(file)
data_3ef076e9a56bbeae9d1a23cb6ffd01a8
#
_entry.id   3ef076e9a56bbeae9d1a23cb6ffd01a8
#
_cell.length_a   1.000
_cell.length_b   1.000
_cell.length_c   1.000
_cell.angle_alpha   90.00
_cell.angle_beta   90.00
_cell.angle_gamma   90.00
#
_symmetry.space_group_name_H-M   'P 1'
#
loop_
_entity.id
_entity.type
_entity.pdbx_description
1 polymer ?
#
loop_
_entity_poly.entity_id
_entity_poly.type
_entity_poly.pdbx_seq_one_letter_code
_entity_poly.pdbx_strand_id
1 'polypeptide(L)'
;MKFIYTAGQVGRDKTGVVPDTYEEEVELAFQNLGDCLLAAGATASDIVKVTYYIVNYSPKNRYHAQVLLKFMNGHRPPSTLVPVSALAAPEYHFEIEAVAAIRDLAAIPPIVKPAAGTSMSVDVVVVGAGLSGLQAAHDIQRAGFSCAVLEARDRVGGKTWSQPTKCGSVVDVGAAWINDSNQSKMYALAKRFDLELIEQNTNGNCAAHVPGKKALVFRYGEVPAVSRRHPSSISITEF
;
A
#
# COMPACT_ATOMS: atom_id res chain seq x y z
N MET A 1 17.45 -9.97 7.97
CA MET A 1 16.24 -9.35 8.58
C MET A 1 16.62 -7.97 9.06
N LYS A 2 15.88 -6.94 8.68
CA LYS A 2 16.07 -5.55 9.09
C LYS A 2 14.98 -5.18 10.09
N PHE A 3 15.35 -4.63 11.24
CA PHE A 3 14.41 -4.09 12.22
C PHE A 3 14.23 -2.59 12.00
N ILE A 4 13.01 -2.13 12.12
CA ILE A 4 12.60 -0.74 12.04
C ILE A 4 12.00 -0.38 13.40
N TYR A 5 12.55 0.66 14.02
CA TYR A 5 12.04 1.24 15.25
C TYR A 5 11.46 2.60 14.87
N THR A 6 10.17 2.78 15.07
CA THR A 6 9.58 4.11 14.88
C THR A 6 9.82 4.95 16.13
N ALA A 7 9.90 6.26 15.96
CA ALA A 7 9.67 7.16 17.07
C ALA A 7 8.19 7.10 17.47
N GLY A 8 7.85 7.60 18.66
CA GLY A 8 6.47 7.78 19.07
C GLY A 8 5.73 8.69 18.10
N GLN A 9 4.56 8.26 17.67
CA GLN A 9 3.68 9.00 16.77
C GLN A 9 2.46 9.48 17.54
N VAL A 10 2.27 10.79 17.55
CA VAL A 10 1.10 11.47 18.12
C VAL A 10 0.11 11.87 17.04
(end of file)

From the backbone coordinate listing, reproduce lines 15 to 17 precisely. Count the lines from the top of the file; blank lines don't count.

_entity.id
_entity.type
_entity.pdbx_description